Monday, May 15, 2006

Thawing the frozen shoulder

This morning you were out to change the world before lunch. Big task, no lesser determination. I could picture clearly that look with the lowered face and that little crinkle in the middle of your forhead. You were ready to take on anything and anybody who decided to get on your way -at least that's how you sounded- Coming to think about it, I don't think I understood most of what you said, except the final: how dare they! Go get them all Jan! I guess you have joined the club of knee breakers.

After lunch, you were happier. The doctor had given you a cocktail of corticosteroids and something for the swelling (it was injected, of course). The injection was painful for a short while and then you felt better. By the time I saw you at the end of the day, you were already moving your arm half way up and felt your shoulder more relaxed. The doctor said that the pain on your left side is a neurologic reaction that has nothing to do with your hand or leg or the skin in general on the right side of your body; he said this is more the way the brain is reacting during the healing: it makes your skin feel more sensitive and also makes you feel cold all the time. He said, this may pass with time. He alos said that if the injection has positive effects, you could have it two or three times a year. We'll see.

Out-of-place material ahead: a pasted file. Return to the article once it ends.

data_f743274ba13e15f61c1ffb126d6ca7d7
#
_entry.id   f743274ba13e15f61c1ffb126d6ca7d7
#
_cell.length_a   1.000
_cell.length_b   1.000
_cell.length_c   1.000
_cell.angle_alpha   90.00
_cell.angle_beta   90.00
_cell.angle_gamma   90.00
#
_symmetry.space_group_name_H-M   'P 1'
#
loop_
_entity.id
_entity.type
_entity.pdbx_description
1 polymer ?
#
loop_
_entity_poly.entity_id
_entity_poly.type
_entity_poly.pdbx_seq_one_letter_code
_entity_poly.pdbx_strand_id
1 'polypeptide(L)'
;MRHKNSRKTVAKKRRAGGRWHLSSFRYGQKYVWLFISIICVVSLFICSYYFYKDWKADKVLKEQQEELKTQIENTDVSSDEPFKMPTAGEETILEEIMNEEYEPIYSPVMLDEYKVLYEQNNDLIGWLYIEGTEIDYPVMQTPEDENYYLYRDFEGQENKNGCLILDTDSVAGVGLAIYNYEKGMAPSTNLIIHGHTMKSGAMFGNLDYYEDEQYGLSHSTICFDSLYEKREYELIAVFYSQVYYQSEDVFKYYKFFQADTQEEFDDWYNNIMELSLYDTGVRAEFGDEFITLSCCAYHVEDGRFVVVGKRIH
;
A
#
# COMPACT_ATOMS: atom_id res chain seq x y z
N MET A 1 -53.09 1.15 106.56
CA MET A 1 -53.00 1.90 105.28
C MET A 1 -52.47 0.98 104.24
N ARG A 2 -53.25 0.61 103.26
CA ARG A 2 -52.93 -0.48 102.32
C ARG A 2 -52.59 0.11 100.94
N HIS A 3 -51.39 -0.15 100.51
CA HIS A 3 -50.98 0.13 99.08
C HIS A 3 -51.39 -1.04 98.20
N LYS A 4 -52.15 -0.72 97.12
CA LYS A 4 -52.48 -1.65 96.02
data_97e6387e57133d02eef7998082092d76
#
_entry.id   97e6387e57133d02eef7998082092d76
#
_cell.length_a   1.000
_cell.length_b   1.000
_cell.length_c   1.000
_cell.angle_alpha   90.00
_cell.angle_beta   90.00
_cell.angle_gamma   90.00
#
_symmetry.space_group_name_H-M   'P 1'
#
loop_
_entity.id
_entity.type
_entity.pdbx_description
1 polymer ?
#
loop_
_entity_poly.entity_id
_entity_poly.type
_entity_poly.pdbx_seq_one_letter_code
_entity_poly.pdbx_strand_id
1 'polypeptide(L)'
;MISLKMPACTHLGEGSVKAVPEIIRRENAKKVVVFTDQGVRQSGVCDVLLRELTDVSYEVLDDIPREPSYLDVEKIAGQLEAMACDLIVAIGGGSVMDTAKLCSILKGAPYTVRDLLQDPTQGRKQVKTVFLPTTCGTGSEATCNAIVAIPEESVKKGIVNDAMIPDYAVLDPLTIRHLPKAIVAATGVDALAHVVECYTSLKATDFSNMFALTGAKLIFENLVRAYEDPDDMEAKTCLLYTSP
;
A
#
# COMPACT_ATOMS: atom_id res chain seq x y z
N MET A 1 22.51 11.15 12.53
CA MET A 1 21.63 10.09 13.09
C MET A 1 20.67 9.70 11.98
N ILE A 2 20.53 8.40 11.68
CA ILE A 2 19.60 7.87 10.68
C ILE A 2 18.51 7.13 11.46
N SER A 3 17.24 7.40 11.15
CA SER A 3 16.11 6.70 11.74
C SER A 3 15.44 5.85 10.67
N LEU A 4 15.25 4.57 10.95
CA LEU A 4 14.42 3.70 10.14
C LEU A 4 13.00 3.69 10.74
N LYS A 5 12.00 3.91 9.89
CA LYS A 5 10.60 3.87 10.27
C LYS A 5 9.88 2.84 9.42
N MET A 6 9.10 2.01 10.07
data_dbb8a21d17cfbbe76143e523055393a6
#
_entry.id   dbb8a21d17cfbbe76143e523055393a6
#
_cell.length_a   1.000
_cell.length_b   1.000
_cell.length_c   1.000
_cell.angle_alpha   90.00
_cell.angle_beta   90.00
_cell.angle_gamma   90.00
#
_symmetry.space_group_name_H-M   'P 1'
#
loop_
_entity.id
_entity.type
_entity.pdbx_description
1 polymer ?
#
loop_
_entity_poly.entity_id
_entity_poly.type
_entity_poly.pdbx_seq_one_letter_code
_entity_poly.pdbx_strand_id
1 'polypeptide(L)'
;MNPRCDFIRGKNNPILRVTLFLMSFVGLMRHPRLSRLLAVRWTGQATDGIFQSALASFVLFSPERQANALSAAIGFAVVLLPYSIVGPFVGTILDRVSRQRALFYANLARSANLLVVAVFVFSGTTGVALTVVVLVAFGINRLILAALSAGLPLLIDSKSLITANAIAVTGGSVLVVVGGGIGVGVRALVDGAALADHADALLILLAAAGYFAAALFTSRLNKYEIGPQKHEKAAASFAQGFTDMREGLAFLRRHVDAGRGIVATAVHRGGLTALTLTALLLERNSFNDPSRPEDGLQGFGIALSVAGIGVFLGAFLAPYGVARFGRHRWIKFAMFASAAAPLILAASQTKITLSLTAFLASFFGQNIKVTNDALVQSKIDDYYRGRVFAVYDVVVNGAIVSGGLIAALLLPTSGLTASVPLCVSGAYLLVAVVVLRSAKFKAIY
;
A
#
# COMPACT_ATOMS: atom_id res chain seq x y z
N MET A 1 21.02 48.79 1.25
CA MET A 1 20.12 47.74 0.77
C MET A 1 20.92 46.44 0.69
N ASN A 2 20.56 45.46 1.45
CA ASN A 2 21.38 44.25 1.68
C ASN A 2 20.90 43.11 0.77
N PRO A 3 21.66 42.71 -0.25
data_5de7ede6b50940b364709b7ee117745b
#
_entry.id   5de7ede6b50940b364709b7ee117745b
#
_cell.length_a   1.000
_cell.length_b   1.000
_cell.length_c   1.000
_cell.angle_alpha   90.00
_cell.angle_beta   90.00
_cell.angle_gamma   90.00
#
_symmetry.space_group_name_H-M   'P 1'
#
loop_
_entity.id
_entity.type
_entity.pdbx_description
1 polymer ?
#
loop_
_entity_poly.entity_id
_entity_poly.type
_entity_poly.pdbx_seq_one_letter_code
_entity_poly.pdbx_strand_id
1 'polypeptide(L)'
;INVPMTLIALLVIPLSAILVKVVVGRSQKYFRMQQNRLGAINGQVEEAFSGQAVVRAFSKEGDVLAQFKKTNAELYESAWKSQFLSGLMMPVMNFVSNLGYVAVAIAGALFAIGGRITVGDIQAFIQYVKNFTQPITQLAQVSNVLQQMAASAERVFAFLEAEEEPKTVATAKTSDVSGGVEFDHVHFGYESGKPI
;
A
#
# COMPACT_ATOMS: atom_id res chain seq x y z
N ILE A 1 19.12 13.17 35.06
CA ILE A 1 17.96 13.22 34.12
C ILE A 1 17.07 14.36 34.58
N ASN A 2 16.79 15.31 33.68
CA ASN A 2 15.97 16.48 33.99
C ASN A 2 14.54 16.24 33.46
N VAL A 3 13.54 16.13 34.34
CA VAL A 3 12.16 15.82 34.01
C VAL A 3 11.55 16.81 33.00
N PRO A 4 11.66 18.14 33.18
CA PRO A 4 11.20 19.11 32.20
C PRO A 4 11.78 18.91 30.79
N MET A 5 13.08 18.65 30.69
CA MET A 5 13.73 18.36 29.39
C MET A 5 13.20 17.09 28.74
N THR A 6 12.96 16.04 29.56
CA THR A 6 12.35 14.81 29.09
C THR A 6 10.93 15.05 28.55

You were rested and happy. I found you surrounded by your roomates: the aboriginal lady who just loves you; Rose(?) the anglo lady who follows only your orders more than those from the nurses, and the italian lady, who loves your singing and happy heart. What am organizer you are Jan. Already having your audience in your own room, all listening carefully every word you were saying and filling in the gaps when your speech broke. Aphasia can't stop who you are, you just overflow the limitations and the essence of your heart comes out through the seams.

Tomorrow you will go to an important appointment with the surgeon...


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